Gamera Super Monster is amongst the most insufferable movies ever made, a statement not made lightly. Daiei Studios (nearing their financial disintegration) constructed this kaiju stew of stock footage, Super Sentai television, Star Wars, and anime, on a budget which often did not permit the use of film stock. New effects footage was universally completed on analog tape.
Bad movie, worst movie; they’re often baseless internet forum vernacular. But, Super Monster’s deserving designation is an anomaly – pick one of those phrases and it’s a rightful suitor.
Japanese theatrical releases dissolved during the ’70s. TV’s entertainment intervention slashed consumer spending. Stock footage was a cost cutting norm. But, while rival Toho crafted lightly meaningful scripts from clip show sludge like Godzilla’s Revenge or wrapped Godzilla vs Gigan in aimless entertainment, Super Monster’s tacky assault on movie goers is blinded.
Pointing and laughing at the arduous existence of this wishy washy feature would work had most of the gags not already been levied at the seven plus films this footage was already lifted from. In segue, Super Monster splices in silly still images, pithy science lessons, tragic musical numbers, and a hokey feminine super hero component so incompetent, it’s a wonder how any of this was considered suitable for distribution.
Super Monster requires narration to be coherent, and even then manages to cripple an unclear narrative which features Japanese female pro wrestler Mach Fumiake guiding a trio of space women against Zanon – Zanon either a talking Star Destroyer pilfered from Star Wars or an unseen physical alien. It’s not clear. Gamera writer Nisan Takahashi, owed substantial sums of money for his work at the time, doesn’t seem to care anyway.
As an all-in-one feature, that which pulls nearly all of the ’60s and ’70s Gamera action scenes together as a singular piece, Super Monster may be worth fast forwarding through. If nothing else, the 90 minutes which comprise this fumbled cash-in offers rubber suits and miniatures in droves. Shame then nothing assembles Super Monster in a way to make it worth the effort.
The final piece of Mill Creek’s Gamera Four Movie Collection fits onto a single disc with three other monster sequels and is hit with an expectant rut of rough compression. AVC encoding crumples around the zoomed aspect ratio of the stock footage, worse here than it was previously in the respective features themselves. Digital errors and clumps of blocking are evident.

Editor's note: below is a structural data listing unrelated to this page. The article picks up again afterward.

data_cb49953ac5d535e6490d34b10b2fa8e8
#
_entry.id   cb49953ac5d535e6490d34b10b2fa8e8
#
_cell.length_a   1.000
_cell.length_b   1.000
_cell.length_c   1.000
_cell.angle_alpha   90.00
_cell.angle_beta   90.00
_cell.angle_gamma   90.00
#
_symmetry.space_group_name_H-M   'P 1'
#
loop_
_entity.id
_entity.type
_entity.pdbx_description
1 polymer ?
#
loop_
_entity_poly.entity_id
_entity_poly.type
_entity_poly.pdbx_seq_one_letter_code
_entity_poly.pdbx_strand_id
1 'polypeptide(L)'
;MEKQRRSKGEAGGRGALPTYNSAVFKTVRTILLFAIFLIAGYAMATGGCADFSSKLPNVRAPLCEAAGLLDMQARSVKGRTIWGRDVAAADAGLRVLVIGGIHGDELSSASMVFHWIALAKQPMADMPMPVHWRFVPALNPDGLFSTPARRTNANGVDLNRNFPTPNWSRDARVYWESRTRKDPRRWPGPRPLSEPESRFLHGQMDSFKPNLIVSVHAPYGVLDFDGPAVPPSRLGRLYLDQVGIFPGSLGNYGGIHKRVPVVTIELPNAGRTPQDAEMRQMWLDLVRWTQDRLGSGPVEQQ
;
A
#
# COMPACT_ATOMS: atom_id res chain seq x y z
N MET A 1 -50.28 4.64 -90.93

New footage assembles something near the quality of film stock, with perky grain mangled only slightly by this shift to low bitrate Blu-ray. The resolution bump is notable on occasion over the DVD (facial definition is inconsistent yet present), but lacking cinematography is often indifferent at the source. Speaking of which, Super Monster carries a clean print with minimal damage.
All of that aside, roughly 20 minutes of this non-spectacle were captured on analog tape. Chroma errors, streaking, and other VHS-esque strikes are constant. Add in a mess of special effects and watch the quality further sink ever downward. Mill Creek was powerless.
Despite the mess, Super Monster hosts faded if nicely rendered color. Reds are persistent. Black levels are lost and contrast is disappearing with age, forcing this feature to lose depth with time and leaving the mild saturation a significant purpose.
Super Monster opens with a jingle more akin to Poland than Japan, an instant notification to get out while you still can. Certainly, the rotting quality breathes little life into the piece anyway. Age related defects are consistent throughout this clip fest, and it is doubtful replacing the Dolby Digital track with an uncompressed option would do much to fix anything.
Dialog is stranded and poor source mixing nearly mutes many of Gamera’s screechy roars. Digital keyboards, which play an unusually hefty role here, are clearly being warped by the audio track.
No bonuses here as the space is used to fit all four movies on disc… as if anyone would want to offer behind-the-scenes info to this forgotten dud anyway.
Click on the images below for full resolution screen captures taken directly from the Blu-ray. Images have not been altered in any way during the process.